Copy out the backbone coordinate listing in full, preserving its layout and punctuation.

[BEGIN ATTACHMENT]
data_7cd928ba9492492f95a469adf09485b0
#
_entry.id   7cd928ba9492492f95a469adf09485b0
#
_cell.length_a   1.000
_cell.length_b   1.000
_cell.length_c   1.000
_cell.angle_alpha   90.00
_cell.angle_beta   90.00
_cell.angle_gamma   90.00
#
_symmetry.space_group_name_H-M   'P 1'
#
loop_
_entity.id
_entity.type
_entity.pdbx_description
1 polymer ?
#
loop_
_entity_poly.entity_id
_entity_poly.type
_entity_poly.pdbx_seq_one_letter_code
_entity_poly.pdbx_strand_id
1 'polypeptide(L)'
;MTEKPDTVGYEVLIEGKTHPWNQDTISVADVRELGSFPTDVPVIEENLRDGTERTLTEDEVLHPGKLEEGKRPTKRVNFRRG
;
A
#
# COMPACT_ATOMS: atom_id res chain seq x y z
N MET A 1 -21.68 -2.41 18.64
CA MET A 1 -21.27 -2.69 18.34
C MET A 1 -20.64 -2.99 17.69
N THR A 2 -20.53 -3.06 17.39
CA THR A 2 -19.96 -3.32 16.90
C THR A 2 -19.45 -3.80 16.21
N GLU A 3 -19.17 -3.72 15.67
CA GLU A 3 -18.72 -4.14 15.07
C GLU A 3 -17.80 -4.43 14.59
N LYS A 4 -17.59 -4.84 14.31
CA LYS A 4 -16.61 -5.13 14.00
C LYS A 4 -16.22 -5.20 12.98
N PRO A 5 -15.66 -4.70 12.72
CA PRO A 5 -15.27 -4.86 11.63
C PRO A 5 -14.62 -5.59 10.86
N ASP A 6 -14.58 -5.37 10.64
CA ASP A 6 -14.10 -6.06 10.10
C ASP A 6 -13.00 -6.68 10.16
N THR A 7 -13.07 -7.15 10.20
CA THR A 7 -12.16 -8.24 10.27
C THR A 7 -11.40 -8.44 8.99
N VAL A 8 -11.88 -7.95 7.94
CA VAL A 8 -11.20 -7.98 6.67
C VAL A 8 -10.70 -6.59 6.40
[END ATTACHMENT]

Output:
data_7cd928ba9492492f95a469adf09485b0
#
_entry.id   7cd928ba9492492f95a469adf09485b0
#
_cell.length_a   1.000
_cell.length_b   1.000
_cell.length_c   1.000
_cell.angle_alpha   90.00
_cell.angle_beta   90.00
_cell.angle_gamma   90.00
#
_symmetry.space_group_name_H-M   'P 1'
#
loop_
_entity.id
_entity.type
_entity.pdbx_description
1 polymer ?
#
loop_
_entity_poly.entity_id
_entity_poly.type
_entity_poly.pdbx_seq_one_letter_code
_entity_poly.pdbx_strand_id
1 'polypeptide(L)'
;MTEKPDTVGYEVLIEGKTHPWNQDTISVADVRELGSFPTDVPVIEENLRDGTERTLTEDEVLHPGKLEEGKRPTKRVNFRRG
;
A
#
# COMPACT_ATOMS: atom_id res chain seq x y z
N MET A 1 -21.68 -2.41 18.64
CA MET A 1 -21.27 -2.69 18.34
C MET A 1 -20.64 -2.99 17.69
N THR A 2 -20.53 -3.06 17.39
CA THR A 2 -19.96 -3.32 16.90
C THR A 2 -19.45 -3.80 16.21
N GLU A 3 -19.17 -3.72 15.67
CA GLU A 3 -18.72 -4.14 15.07
C GLU A 3 -17.80 -4.43 14.59
N LYS A 4 -17.59 -4.84 14.31
CA LYS A 4 -16.61 -5.13 14.00
C LYS A 4 -16.22 -5.20 12.98
N PRO A 5 -15.66 -4.70 12.72
CA PRO A 5 -15.27 -4.86 11.63
C PRO A 5 -14.62 -5.59 10.86
N ASP A 6 -14.58 -5.37 10.64
CA ASP A 6 -14.10 -6.06 10.10
C ASP A 6 -13.00 -6.68 10.16
N THR A 7 -13.07 -7.15 10.20
CA THR A 7 -12.16 -8.24 10.27
C THR A 7 -11.40 -8.44 8.99
N VAL A 8 -11.88 -7.95 7.94
CA VAL A 8 -11.20 -7.98 6.67
C VAL A 8 -10.70 -6.59 6.40